From Mr Duale’s argument, the operative rank is ‘president’ and therefore no mere minister, even if ranked as prime, should dream of accessing the top VIP facilities.
The argument advanced by Mr Duale would be laughable, but for the fact that he was not demonstrating his own ever-vacuous reasoning, but the official view of the government.
What the government forgot is that the title prime minister is not exclusive to Mr Odinga, but to many leaders from around the world, who will sooner or later be paying official visits to Kenya.
The Majority Leader was actually echoing, with suitable embellishment, a letter written last month by the Secretary to the Cabinet Francis Kimemia warning airport officials against allowing unauthorised persons to use VIP lounges.
Mr Kimemia did not have to mention Mr Odinga by name, but that he appended a list of ranks of ‘authorised’ VIP’s, who included the former presidents but not the former prime minister, was enough evidence who was targeted.
Airport officials, under threat of summary dismissal, got the message and acted on the letter.
Now, this rally should be no big deal under any circumstances. If President Kenyatta’s minions insist on infantile displays of power, it might have been better for Mr Odinga to stand above the useless din and ignore them.
Mr Odinga’s aides need not have gone to histrionics reminiscent of the nusu mkeka affair.
However, there is an important principle at play. The VIP lounge affair reminds us that Kenya’s government policy is sometimes being driven by an amazingly petty and vindictive mindset.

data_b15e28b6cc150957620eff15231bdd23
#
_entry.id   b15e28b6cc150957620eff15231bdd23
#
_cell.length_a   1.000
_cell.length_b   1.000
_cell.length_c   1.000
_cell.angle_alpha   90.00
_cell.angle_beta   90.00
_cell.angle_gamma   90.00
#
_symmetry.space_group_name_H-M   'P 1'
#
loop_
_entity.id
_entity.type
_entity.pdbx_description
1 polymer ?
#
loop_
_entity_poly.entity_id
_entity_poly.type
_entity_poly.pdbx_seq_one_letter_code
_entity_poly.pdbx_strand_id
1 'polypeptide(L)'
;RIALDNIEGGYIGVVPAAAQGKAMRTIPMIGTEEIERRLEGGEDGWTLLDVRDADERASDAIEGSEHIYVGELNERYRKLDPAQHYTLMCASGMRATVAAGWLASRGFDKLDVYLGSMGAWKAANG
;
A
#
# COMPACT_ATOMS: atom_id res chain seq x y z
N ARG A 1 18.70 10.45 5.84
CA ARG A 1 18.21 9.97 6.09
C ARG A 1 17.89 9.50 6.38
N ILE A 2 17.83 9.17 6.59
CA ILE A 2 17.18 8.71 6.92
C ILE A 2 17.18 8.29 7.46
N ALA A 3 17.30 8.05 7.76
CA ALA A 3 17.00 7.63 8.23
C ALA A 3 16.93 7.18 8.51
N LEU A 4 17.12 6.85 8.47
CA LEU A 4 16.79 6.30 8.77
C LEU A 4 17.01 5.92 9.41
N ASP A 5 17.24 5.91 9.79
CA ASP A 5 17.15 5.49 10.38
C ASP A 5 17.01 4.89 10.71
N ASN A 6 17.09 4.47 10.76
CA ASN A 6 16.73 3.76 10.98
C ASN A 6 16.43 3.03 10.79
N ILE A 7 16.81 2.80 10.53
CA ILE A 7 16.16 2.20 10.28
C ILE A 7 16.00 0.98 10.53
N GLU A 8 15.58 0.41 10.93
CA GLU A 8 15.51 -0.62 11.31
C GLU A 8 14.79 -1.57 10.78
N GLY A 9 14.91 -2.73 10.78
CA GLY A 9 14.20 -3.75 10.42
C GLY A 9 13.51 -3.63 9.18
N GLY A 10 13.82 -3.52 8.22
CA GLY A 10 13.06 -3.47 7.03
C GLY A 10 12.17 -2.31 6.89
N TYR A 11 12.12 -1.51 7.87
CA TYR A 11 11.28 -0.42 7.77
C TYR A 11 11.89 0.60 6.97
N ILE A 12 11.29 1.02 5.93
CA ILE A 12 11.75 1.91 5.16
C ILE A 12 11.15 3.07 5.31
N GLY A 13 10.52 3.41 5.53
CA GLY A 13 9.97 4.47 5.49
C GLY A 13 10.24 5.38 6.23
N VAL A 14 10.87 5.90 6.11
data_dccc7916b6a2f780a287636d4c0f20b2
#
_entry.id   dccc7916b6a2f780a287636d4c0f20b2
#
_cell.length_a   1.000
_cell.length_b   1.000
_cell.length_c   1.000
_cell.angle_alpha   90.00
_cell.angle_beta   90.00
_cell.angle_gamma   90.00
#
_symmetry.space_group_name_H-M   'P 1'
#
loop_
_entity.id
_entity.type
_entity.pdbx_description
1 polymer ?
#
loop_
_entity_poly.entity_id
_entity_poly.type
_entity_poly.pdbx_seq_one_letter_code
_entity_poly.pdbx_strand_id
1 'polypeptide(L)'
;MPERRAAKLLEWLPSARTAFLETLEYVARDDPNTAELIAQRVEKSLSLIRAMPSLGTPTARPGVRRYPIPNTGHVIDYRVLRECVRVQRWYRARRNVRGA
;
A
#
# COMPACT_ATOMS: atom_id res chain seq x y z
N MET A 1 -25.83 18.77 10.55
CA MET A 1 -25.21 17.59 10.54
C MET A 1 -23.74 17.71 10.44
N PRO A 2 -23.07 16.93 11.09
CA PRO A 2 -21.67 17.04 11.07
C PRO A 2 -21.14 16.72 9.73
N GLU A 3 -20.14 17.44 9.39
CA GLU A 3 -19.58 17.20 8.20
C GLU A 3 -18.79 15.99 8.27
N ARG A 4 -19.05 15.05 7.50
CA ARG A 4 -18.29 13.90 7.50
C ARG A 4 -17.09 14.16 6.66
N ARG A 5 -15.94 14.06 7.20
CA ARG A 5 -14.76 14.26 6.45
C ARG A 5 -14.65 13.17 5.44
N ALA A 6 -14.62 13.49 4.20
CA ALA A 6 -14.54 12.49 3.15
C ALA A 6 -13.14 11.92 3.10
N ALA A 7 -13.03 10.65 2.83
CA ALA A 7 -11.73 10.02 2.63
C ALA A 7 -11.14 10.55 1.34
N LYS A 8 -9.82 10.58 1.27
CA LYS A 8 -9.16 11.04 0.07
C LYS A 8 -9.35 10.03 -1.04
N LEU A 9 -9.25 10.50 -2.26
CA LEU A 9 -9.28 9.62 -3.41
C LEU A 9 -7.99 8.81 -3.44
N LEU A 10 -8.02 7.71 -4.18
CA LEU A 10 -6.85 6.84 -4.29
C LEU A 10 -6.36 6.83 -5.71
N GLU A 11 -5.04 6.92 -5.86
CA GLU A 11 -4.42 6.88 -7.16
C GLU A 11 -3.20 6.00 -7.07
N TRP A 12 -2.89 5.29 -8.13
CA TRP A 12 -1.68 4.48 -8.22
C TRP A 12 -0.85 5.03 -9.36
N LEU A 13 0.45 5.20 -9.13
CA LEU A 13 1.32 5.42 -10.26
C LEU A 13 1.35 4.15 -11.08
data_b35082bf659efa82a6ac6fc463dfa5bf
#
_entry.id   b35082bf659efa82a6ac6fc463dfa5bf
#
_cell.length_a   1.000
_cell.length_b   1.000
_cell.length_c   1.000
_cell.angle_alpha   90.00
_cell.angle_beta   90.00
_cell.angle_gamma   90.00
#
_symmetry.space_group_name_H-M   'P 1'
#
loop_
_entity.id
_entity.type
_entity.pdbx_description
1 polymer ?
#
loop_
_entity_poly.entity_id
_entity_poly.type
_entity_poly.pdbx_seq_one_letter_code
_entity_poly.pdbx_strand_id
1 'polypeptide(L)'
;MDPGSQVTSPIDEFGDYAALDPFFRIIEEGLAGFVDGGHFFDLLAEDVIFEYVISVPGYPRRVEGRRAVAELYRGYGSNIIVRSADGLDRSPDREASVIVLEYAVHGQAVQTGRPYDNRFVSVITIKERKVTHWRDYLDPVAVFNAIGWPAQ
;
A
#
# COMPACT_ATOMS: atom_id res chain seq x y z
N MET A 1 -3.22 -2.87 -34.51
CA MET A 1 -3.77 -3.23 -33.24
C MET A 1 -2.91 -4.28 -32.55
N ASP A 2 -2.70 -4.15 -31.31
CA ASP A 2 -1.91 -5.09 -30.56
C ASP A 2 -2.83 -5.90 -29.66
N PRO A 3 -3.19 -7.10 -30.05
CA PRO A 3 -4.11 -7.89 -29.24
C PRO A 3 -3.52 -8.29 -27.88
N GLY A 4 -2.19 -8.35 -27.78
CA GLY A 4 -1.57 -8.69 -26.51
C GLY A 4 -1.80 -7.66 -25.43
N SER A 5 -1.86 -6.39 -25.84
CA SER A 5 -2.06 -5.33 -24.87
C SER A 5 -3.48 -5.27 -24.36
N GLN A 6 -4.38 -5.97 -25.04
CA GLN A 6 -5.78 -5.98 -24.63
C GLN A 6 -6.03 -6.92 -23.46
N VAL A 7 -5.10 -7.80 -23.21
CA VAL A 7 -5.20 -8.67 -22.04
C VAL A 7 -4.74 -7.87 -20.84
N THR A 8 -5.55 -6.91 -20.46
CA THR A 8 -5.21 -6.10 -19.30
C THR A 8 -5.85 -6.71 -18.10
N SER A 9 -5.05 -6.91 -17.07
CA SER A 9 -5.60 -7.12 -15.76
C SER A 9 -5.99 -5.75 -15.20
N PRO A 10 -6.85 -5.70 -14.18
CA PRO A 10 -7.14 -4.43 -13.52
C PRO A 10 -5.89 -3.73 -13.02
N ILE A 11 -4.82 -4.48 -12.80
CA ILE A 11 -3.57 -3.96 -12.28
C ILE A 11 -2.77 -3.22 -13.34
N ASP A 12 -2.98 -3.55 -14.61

Leaders at any level deserve a modicum of respect even if one disagrees with them.
That is why, when President Kibaki took power in 2003, he had no problem assenting to President Moi’s retirement benefits, and privileges such as security and staff. He even allowed him to remain in the government house he had used since his days as Vice-President.
In retirement now, President Kibaki too enjoys all the perks due to him.
Granted that Mr Odinga is not retired yet, but there is still no reason to hound him and humiliate him. The elements who so fiercely opposed his status as President Kibaki’s co-principal on the coalition government are clearly intent on keeping him in his place even after that shot-gun marriage served out its term. Treating a vanquished election rival so is primitive behaviour unbecoming of modern democracy.
One must wonder why backward elements in the Uhuru Kenyatta regime hate Mr Odinga with such venom. Or is there something they instinctively fear in having him still around as an opposition leader?
After the disputed electoral victory and the Supreme Court decision, they were all over with their new ‘accept and move on’ creed. But it is clear now they are the ones refusing to accept and move on.